Artificial heart pump, point-of-care diabetes and TB test: Australian health start-ups eye Indian market

The start-ups are hoping to attract hospitals and medical device manufacturers


An artificial heart pump to help patients of end-stage heart failure, an automated device that helps a bed-ridden patient turn sides and prevent bed sores, a strip that calculates your insulin status and helps detect diabetes, and a highly sensitive device that can detect TB bacteria within minutes—a clutch of Australia-based health tech start-ups are hoping to attract doctors, hospitals, investors, and medical device manufacturers in India. The products have been developed as part of a partnership between The George Institute for Global Health and Sydney-based University of New South Wales, and the developers were visiting India as part of an "immersive field trip" to learn more about the Indian market.

Given the country's high burden in cardio-vascular diseases, diabetes and tuberculosis, the developers are “confident” that their products have enough "potential" in the market for healthcare in India. 

Take for instance, the “affordable” artificial heart developed by Circulatory Support Technologies, that could help thousands of patients in need of a heart transplant. “Each year, there are 1.5 million new patients of heart failure in India. Of them, 20 per cent suffer from terminal heart failure. The artificial heart pump that is currently available in the markets costs about 70 lakhs, unaffordable for a majority of the population. A device such as this, that could cost about Rs 5 lakh, will really help these patients,” said Dr K.R. Balakrishnan, director, cardiac sciences, Fortis Malar Hospital, Chennai. The hospital would soon be conducting the clinical trials for the cardiac device with Indian patients, in collaboration with Sydney-based Dr Peter Ayre, chief scientist, Thorvascular Pty Ltd.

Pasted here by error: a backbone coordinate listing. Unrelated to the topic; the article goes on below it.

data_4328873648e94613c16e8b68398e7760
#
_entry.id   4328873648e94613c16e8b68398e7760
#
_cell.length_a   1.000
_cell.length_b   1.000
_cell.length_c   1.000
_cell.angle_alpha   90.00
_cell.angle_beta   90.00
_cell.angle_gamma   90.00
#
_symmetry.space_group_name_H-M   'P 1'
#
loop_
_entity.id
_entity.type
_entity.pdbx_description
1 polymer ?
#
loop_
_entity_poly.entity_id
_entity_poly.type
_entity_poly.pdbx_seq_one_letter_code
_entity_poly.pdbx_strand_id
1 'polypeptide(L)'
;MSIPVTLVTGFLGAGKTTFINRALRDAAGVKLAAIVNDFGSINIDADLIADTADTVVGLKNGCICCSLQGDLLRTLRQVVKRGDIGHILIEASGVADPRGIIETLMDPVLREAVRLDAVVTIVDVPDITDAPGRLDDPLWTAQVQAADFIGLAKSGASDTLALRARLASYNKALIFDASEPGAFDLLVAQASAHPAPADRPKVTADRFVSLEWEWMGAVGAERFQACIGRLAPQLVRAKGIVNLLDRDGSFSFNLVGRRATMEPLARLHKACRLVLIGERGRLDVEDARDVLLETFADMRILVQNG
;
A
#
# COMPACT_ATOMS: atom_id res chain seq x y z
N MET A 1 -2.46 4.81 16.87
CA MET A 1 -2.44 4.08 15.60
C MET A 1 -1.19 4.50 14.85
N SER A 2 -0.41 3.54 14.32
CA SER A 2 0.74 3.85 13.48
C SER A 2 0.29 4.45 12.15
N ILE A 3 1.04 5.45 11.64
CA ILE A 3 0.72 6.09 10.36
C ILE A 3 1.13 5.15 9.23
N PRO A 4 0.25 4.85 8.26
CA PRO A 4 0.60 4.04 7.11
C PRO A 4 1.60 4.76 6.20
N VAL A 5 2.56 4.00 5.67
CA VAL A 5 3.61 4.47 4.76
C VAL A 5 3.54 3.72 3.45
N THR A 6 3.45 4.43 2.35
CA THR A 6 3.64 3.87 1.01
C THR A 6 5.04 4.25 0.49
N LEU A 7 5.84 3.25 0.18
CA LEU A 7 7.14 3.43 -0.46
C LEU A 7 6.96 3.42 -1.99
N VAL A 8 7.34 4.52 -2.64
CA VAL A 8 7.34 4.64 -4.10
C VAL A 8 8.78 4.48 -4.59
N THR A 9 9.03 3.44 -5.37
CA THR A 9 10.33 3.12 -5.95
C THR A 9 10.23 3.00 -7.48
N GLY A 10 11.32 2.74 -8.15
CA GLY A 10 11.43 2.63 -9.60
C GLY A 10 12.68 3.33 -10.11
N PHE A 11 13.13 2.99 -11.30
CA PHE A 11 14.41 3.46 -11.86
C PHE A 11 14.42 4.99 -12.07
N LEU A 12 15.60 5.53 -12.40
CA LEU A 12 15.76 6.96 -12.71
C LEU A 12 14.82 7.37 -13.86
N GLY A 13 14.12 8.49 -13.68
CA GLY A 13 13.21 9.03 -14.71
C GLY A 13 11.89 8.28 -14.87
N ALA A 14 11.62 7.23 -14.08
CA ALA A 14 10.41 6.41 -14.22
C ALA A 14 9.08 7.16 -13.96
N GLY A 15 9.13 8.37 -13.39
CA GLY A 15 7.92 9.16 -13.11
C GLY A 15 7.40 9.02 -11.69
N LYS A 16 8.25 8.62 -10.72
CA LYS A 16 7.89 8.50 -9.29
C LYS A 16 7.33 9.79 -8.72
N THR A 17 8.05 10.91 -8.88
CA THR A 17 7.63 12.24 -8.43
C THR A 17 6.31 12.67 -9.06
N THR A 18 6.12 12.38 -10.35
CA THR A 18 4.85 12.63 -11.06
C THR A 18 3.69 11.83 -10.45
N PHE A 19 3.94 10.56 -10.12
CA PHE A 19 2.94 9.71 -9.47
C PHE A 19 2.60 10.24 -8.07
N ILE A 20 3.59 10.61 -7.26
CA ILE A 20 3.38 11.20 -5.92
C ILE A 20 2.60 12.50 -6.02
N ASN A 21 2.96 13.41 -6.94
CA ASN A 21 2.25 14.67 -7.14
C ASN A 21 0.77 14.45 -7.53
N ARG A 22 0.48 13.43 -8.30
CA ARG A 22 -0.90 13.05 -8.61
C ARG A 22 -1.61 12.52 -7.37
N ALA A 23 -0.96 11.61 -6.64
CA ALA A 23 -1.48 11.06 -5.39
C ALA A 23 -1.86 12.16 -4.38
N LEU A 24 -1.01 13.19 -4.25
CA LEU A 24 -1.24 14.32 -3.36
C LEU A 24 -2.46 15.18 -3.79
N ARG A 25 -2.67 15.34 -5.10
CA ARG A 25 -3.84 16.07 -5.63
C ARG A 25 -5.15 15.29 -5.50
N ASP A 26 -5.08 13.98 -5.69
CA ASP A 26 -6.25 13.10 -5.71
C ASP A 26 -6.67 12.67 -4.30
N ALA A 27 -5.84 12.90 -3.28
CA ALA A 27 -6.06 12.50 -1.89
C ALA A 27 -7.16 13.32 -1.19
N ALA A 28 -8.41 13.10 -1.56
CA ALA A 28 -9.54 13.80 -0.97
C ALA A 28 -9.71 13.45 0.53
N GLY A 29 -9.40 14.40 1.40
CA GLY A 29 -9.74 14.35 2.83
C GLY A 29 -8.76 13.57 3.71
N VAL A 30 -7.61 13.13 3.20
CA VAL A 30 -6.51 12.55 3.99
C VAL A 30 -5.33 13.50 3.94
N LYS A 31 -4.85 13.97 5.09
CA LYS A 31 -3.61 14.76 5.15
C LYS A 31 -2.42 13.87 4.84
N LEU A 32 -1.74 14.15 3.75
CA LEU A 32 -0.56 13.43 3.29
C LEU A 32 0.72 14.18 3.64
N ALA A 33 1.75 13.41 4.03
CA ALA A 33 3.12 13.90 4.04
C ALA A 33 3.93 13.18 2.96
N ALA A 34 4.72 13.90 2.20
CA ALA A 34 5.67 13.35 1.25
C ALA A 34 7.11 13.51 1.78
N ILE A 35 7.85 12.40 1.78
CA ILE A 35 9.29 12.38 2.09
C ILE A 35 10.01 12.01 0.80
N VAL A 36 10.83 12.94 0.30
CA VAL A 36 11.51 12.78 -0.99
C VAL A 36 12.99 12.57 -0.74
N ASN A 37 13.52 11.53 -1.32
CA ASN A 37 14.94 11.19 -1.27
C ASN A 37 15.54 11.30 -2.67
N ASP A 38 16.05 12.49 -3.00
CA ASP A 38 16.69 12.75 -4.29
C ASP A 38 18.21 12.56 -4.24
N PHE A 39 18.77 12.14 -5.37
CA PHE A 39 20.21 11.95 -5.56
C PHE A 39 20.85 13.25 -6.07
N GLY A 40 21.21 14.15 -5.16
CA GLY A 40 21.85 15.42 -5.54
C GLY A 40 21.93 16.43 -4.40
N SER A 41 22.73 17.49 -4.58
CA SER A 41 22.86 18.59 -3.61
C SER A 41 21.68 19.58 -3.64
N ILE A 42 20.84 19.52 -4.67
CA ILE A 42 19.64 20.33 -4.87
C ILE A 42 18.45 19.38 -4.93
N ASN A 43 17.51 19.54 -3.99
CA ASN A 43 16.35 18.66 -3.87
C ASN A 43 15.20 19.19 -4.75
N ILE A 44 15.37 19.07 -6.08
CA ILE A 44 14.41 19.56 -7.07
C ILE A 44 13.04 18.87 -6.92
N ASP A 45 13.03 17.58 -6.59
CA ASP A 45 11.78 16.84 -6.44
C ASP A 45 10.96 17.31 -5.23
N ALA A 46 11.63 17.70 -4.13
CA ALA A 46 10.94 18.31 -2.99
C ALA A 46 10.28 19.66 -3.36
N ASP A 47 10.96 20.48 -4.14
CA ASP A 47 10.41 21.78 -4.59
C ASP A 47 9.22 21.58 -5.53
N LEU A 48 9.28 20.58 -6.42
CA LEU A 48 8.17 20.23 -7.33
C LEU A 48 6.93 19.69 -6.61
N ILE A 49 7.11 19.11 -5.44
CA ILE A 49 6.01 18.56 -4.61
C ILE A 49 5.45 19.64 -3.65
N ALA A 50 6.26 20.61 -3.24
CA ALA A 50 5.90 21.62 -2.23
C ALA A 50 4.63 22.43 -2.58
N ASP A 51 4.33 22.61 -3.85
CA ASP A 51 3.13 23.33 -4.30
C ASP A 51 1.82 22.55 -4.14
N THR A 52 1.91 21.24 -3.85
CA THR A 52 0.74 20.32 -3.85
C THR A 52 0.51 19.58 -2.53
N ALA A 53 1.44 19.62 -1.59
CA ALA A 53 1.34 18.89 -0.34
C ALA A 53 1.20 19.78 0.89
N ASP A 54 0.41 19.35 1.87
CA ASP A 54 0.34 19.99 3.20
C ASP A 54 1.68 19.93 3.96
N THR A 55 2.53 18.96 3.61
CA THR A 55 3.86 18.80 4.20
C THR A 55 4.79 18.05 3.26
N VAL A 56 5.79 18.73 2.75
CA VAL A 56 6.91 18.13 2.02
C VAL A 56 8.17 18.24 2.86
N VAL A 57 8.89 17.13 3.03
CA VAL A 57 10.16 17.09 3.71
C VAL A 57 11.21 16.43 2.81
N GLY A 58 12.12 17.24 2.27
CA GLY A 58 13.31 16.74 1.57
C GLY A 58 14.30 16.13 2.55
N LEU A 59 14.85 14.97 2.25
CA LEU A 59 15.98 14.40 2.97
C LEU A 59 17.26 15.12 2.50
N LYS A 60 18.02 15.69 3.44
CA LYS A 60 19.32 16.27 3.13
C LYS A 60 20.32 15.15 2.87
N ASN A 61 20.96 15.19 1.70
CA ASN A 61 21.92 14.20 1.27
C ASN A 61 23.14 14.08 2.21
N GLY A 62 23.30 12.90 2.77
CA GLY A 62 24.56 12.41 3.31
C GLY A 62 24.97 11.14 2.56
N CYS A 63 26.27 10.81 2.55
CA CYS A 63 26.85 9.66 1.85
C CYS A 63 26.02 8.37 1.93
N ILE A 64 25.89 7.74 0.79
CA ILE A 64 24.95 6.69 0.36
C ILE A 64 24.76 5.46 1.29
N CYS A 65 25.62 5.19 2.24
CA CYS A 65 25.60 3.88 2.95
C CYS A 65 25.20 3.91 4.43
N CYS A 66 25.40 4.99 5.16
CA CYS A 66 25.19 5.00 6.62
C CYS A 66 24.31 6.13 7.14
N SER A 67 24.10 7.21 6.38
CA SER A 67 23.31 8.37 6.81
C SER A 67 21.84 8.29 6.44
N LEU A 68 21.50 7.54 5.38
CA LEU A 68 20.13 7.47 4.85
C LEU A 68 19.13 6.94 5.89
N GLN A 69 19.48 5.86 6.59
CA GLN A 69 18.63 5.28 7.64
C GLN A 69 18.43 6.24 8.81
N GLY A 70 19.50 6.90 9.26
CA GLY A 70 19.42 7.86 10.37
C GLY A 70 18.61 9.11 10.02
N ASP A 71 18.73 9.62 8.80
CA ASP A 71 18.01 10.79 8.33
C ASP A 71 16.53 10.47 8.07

Ayre, a biomedical scientist and engineer, says that the idea for a low cost heart pump took shape at a meeting with Balakrishnan at a Chennai hotel, about four years ago. Since then, after much “back and forth” emails and a visit by Balakrishnan to Australia, Ayre who has worked on the expensive version of this device, was able to develop a cheaper alternative. “We re-engineered the original product by replacing some of its expensive components. There's also a cheaper version in the market, but that requires a patient to be bed-ridden. Our low cost pump will allow the patient to be mobile because it is potable and long-lasting. All that the patient needs to do is to carry a small battery pack along with them,” Ayre said, during the trip to India last week. 

Balakrishnan said that the device could also be used as a “pediatric pump” for children who are in need for a heart transplant. “Innovation can always have a different application, one that it might not have originally been intended for,” he added.